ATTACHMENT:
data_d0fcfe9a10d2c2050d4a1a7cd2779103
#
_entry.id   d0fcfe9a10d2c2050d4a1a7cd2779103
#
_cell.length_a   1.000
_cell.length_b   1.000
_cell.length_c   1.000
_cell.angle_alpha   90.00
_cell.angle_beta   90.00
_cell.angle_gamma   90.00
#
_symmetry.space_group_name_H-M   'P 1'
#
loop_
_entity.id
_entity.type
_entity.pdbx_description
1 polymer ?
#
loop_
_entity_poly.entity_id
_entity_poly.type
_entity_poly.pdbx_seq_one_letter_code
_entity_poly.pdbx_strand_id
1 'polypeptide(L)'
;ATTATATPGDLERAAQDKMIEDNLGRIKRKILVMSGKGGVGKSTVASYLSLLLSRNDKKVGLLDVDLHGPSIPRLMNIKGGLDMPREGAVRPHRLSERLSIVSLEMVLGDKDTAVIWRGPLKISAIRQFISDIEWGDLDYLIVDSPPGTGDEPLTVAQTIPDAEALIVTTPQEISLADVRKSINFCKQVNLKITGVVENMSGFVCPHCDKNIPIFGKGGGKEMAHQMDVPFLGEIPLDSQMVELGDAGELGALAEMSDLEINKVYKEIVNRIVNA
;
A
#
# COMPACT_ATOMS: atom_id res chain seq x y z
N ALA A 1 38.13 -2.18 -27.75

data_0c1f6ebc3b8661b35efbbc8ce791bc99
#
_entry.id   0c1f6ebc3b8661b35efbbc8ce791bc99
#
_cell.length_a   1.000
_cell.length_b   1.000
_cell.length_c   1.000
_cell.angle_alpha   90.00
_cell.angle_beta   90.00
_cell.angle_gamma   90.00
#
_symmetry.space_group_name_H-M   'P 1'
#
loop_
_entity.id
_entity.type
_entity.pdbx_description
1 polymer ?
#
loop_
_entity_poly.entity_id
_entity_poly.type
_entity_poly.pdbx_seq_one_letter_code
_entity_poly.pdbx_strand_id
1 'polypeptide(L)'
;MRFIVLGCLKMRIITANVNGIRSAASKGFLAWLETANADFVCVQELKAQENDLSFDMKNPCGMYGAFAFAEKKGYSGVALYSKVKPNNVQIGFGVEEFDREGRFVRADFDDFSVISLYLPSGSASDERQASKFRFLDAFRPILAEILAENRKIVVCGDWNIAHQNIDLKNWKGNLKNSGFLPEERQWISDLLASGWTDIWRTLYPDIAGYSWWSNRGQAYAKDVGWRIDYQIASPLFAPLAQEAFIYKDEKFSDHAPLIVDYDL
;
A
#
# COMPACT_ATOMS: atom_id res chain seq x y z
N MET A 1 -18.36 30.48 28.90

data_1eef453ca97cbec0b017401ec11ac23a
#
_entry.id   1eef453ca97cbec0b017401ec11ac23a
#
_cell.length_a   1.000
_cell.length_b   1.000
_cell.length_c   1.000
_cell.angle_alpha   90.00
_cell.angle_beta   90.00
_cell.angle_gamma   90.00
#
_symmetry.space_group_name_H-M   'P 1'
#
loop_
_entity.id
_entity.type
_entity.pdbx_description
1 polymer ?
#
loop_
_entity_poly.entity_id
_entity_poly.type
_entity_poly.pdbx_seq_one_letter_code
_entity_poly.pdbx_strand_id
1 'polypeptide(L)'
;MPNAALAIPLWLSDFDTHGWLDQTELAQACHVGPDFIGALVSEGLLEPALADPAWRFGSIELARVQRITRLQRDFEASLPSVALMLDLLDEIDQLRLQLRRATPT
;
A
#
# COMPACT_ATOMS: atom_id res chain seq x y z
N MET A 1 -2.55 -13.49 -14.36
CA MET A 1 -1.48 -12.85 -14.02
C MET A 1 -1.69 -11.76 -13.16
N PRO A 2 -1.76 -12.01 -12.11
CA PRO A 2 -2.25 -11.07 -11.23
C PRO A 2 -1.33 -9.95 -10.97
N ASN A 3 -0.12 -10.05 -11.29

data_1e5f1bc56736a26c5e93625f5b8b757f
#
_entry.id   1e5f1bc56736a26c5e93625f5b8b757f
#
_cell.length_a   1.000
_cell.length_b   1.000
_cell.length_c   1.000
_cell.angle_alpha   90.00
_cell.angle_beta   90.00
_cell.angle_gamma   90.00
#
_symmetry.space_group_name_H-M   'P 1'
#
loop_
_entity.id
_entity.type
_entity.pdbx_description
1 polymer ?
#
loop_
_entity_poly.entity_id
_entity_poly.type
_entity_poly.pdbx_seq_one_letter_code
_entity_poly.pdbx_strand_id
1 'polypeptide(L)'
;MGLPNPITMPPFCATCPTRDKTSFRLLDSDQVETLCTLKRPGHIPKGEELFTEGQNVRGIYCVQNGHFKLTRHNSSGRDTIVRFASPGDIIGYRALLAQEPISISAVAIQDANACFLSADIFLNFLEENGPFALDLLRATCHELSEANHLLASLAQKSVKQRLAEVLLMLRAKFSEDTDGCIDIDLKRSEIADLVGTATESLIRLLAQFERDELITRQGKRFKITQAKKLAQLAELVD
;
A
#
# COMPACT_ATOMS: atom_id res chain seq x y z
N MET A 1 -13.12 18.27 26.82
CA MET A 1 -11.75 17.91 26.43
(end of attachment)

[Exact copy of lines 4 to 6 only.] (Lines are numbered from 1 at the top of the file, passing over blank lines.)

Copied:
#
_cell.length_a   1.000
_cell.length_b   1.000